But instead of focusing on his death, Pausch spoke about his childhood dreams. "You may not agree with the list but I was there. ... Being in zero gravity, playing in the National Football League, authoring an article in the World Book Encyclopedia -- I guess you can tell the nerds early. ... I wanted to be one of the guys who won the big stuffed animals in the amusement park."
He went on to attain almost all of those dreams, but they didn't all come easy.
In the lecture, he spoke of overcoming the obstacles that may seem insurmountable.
Although he graduated magna cum laude from Brown University, he nearly didn't get in to Brown in the first place -- he was wait listed. It was a brick wall that some might have walked away from. But Pausch had a novel way of looking at obstacles:
"The brick walls are there for a reason," he said during his lecture. "The brick walls are not there to keep us out. The brick walls are there to give us a chance to show how badly we want something."
He kept calling the college until it let him in.
Pausch maintained that his most formidable brick wall was a beautiful graduate student named Jai Glasgow. Pausch was 37, with a reputation as something of a ladies' man, when he met her at a lecture. Pausch was smitten, but she resisted. However, he refused to give up, and they eventually married and had three children.
Pausch spoke movingly of how he was trying to create memories for his three kids, Dylan, 6, Logan, 3, and Chloe, 18 months, and why he couldn't allow himself to wallow in self pity.
"I mean, the metaphor I've used is ... somebody's going to push my family off a cliff pretty soon, and I won't be there to catch them. And that breaks my heart. But I have some time to sew some nets to cushion the fall. So, I can curl up in a ball and cry, or I can get to work on the nets."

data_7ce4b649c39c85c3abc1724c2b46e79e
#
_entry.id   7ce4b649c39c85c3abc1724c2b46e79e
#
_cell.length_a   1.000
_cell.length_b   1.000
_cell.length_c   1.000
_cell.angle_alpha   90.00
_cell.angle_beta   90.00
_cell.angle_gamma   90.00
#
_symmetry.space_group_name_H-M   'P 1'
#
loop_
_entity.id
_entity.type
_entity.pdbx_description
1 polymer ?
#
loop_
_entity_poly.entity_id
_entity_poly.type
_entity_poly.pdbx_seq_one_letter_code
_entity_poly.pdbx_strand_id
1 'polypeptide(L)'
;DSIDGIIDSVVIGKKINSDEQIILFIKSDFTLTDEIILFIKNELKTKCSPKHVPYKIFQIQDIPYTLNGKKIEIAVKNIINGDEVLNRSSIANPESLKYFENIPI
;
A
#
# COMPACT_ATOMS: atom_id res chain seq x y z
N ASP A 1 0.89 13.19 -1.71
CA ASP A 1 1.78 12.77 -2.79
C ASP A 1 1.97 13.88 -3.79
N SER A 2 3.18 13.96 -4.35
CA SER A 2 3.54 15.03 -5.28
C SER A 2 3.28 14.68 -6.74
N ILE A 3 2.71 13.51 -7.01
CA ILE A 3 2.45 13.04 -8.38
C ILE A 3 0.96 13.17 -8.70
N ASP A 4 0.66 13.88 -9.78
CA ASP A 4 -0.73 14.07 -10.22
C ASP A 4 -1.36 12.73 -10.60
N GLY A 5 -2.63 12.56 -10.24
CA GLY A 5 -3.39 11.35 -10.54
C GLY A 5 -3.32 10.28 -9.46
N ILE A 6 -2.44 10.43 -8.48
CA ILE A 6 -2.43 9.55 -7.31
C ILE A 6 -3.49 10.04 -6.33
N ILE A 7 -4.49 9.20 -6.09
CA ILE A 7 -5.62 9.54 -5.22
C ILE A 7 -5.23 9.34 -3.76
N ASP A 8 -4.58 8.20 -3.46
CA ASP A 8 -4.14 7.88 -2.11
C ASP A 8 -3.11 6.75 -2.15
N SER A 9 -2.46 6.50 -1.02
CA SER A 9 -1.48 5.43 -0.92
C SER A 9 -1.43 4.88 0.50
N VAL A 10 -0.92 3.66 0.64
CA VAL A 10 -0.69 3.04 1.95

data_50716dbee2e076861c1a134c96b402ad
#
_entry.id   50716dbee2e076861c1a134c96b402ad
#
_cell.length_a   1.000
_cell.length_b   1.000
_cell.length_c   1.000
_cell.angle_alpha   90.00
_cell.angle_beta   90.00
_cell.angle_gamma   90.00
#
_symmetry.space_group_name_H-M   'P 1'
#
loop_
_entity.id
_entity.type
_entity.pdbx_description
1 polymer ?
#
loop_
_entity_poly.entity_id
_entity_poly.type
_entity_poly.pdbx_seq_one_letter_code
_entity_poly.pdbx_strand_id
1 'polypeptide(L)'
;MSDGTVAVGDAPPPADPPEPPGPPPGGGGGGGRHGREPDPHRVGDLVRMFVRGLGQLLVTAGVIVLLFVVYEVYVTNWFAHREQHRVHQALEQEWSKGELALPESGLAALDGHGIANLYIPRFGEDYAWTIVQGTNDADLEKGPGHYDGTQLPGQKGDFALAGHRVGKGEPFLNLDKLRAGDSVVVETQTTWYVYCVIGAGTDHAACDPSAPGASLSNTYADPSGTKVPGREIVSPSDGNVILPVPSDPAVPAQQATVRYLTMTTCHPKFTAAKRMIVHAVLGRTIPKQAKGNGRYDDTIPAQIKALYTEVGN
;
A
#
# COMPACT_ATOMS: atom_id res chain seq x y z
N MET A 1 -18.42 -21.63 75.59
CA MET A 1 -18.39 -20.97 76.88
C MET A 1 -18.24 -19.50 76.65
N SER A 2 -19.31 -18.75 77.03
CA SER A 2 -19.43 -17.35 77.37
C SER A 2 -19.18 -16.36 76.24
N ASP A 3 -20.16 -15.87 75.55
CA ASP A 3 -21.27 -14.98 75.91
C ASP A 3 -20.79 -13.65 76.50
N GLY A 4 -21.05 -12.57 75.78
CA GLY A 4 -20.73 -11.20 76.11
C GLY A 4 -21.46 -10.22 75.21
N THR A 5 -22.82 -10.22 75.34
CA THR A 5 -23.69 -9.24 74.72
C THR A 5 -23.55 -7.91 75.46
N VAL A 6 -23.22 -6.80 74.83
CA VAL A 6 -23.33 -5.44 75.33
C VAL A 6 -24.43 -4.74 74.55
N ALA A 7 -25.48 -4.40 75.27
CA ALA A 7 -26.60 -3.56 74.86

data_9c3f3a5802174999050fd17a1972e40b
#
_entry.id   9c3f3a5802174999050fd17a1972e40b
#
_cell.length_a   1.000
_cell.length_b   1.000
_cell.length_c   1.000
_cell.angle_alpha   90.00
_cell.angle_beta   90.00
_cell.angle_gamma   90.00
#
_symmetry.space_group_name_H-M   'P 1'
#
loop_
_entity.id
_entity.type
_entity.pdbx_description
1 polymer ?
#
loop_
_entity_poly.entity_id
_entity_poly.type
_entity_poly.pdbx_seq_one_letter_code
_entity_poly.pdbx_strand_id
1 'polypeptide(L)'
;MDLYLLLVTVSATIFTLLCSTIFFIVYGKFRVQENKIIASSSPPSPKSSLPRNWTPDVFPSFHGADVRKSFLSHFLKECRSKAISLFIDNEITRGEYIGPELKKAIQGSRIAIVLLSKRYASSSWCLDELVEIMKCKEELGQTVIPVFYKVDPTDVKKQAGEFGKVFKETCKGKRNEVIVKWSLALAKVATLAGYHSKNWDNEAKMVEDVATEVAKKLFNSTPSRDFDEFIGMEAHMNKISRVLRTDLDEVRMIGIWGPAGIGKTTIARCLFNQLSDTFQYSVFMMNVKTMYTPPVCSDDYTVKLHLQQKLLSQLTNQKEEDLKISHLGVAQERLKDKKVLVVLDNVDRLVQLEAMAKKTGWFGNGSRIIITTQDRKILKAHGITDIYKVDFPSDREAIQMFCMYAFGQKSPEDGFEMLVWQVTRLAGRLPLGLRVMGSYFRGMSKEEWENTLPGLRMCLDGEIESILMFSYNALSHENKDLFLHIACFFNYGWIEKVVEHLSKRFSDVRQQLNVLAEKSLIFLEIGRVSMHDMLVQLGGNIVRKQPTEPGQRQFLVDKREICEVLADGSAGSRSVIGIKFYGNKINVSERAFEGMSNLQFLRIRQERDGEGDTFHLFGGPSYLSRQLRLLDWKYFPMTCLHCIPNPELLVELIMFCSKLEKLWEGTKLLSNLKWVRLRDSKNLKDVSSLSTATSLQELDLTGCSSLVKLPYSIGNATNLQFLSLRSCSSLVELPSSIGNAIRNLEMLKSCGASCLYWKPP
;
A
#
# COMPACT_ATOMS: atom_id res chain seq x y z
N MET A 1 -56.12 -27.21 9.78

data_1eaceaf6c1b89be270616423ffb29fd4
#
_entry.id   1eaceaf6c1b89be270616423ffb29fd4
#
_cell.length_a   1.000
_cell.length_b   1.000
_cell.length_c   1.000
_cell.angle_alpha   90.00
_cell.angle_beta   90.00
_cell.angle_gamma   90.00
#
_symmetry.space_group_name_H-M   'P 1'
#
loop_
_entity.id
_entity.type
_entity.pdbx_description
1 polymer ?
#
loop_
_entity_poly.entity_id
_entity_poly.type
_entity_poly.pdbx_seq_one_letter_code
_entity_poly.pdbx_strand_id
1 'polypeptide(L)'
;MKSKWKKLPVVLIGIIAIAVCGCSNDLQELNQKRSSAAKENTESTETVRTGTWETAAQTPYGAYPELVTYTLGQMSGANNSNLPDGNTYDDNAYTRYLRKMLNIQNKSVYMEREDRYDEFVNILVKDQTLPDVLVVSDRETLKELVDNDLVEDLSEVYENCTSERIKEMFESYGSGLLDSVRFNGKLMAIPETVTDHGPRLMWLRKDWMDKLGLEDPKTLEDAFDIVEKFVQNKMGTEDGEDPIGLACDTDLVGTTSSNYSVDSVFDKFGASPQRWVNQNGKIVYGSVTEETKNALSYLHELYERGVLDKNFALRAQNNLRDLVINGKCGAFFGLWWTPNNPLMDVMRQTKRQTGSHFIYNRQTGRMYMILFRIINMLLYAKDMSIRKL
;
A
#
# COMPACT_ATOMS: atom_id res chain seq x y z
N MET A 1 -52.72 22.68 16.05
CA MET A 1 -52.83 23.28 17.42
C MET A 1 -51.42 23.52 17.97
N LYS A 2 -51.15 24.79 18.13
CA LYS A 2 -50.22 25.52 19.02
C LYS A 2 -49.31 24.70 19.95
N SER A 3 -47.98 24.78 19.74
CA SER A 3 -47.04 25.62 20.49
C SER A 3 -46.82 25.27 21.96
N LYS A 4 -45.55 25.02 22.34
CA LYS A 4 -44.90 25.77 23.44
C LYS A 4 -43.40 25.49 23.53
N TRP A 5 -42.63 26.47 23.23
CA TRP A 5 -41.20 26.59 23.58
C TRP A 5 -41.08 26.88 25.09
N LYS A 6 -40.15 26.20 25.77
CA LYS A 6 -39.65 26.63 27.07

Pausch was already a popular professor, and one of the foremost teachers in the field of virtual reality, when he proposed a class that would become legendary at CMU: It was called Building Virtual Worlds, a high-wire act that brought together students from many different disciplines, writers and computer programmers and artists who were forced to work together intensively in small groups.
Pausch told Sawyer that while the course was ostensibly about designing virtual reality worlds, there was a stealth message as well: "How do you behave with integrity? How do you behave in a way that other people will respect you and want to keep working with you?"
The result was so popular that it eventually spawned an entire program at the university. Together with drama professor Don Marinelli, Pausch started the Entertainment Technology Center, which over the years has become the go-to school for video gaming and Hollywood high tech.
At the ETC, students were encouraged to try the unconventional and the risky.
As former student Phil Light said, "We went to him and said, 'We have these ideas, we have a couple of ideas. This idea here is very safe. This idea here is risky.' He said, 'Go for the risk. It's better to fail spectacularly then to pass along and do something which is mediocre.'"
Pausch said that over the years, he went from attaining his own childhood dreams to learning to enable the dreams of his students, which he maintained is every bit as satisfying.